Varied workout routines

Varying your exercise helps to prevent boredom associated with doing the same things, workout after workout and to avoid or delay reaching a plateau in workout performance. Variety helps to increase adherence[2] which is important for sustaining physical exercise throughout life. Varying workout routines also helps to balance out stress on joints and ligaments, which in turn helps to prevent overuse injuries[3][4][5][6]. For workout on a higher level, varying exercise helps to balance increase in muscle size and helps to increase maximal strength[1], which may also lead to improved performance[7].

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I do not agree with this statement. I somewhat agree. This may sometimes be representative. I agree with this statement. It describes my situation very well.
I get to use my entire body through different activities.
I change resistance, reps, sets, rest, order and pace of my exercise.
I listen to my body to prevent overuse injuries.
I use restitution after considerable mental and/or physical efforts.
I cross train by doing aerobic, strength and flexibility exercises.
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      • [1] Fonseca, RM, et al. (2014) Changes in exercises are more effective than in loading schemes to improve muscle strength." Journal of Strength and Conditioning Research. View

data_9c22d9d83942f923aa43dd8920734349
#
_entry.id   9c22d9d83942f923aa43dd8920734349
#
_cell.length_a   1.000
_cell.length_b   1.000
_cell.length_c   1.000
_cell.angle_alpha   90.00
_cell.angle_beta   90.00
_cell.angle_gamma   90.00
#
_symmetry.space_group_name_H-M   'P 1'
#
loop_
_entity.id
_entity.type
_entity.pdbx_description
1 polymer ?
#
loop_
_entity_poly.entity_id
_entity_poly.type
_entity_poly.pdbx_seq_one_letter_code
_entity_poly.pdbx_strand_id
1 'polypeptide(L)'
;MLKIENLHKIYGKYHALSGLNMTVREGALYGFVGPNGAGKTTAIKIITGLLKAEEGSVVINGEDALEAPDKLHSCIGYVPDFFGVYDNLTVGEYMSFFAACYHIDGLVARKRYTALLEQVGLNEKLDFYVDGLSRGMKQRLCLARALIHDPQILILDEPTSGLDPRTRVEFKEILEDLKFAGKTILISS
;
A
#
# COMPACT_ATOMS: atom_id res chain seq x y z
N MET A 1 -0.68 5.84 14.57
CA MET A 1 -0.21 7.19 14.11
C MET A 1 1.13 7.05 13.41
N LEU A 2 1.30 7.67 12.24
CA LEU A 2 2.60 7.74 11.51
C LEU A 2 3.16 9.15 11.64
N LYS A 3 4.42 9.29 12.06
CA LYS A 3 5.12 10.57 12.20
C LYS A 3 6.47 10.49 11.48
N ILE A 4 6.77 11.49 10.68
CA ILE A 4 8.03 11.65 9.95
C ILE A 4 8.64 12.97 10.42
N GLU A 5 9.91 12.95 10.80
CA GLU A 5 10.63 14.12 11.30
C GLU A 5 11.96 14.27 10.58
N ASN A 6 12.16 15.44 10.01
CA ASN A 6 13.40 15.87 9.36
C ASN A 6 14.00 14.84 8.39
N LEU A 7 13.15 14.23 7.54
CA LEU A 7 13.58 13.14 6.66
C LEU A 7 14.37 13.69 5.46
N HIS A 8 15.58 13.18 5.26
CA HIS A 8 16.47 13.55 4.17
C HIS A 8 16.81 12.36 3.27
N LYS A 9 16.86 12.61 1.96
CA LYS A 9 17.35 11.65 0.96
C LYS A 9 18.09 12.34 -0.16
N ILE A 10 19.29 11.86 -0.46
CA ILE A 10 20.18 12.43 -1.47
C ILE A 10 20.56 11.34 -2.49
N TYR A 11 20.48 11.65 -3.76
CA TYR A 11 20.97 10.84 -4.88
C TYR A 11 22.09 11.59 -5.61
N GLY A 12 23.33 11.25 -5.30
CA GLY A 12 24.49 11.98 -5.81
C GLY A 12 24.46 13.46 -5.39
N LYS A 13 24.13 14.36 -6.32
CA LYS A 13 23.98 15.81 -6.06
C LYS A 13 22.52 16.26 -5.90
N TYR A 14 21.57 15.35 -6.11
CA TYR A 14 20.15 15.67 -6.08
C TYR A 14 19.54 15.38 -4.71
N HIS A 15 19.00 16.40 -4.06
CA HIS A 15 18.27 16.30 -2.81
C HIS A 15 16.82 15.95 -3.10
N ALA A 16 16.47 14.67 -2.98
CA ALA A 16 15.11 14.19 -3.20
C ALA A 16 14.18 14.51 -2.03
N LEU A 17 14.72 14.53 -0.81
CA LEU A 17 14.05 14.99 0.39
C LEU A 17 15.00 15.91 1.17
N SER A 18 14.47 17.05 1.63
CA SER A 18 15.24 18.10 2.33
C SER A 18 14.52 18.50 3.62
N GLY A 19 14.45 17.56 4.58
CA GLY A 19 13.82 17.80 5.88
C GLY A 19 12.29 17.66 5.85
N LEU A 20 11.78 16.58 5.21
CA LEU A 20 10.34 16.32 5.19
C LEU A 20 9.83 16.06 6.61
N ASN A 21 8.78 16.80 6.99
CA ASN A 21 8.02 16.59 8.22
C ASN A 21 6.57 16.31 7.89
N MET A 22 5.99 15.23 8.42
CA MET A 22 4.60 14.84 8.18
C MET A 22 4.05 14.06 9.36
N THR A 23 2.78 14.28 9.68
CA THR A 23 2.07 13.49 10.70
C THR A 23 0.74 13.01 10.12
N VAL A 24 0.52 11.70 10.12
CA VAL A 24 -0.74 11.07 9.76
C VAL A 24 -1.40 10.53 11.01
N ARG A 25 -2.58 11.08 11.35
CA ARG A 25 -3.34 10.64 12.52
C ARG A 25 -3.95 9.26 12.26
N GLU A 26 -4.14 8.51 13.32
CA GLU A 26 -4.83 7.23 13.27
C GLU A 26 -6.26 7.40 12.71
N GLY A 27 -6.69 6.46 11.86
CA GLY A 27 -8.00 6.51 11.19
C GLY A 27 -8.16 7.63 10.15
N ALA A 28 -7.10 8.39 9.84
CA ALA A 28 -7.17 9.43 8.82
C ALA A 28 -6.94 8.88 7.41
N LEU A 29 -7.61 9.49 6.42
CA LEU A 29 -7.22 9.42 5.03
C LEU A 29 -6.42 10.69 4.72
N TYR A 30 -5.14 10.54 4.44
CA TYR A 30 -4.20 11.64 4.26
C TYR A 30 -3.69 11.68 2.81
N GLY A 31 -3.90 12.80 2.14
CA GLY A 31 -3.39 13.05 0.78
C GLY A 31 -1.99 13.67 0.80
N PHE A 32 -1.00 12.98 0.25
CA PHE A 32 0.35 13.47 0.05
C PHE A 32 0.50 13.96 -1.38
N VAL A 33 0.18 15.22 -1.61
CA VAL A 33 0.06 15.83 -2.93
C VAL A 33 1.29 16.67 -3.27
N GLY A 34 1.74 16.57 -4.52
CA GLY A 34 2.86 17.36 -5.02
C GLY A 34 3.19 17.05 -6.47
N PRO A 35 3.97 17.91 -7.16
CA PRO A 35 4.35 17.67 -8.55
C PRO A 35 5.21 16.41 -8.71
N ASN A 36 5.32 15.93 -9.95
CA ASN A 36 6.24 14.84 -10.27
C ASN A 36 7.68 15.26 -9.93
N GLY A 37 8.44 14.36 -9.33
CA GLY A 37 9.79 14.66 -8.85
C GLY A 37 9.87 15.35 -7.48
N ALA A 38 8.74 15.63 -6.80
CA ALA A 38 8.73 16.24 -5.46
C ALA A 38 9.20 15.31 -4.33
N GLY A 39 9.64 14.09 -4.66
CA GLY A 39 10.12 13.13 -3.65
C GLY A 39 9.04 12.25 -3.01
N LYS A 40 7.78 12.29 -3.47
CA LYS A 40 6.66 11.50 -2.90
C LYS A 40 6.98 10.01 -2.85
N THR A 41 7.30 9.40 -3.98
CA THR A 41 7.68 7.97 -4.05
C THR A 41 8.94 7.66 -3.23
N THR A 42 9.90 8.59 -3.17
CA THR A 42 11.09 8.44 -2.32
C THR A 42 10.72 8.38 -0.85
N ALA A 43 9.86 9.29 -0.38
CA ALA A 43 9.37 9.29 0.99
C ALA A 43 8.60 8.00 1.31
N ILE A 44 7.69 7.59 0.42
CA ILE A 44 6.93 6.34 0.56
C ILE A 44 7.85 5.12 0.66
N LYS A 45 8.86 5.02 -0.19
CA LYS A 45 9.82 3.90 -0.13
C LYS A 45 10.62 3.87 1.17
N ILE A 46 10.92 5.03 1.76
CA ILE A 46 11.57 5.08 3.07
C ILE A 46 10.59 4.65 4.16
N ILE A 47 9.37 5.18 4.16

• [2] Dale S. Bond, Hollie A. Raynor, Suzanne Phelan, Jeremy Steeves, Richard Daniello, and Rena R. Wing, “The Relationship between Physical Activity Variety and Objectively Measured Moderate-to-Vigorous Physical Activity Levels in Weight Loss Maintainers and Normal-Weight Individuals,” Journal of Obesity, vol. 2012, Article ID 812414, 6 pages, 2012. doi:10.1155/2012/812414
      • [3] Sippel, K.(2013) Prevention and treatment of pediatric and adolescent overuse injuries. Undergraduate Research Journal for the Human Sciences 12. View
      • [4] Knapp TP, Garrett WE. Stress Fractures: General Concepts. Clinics in Sports Medicine;16(2):339-354.
      • [5] American Academy of Orthopaedic Surgeons. Safe Exercise. Updated October 2007.
      • [6] Ballas MT, et al. Common overuse running injuries: diagnosis and management. Am Fam Physician; 55(7):2473-80.
      • [7] Hoff, J. (2001). Maximal strength training enhances running economy and aerobic endurance performance. Medicine and Science in Sports and Exercise, 33(5), Supplement abstract 1529. View
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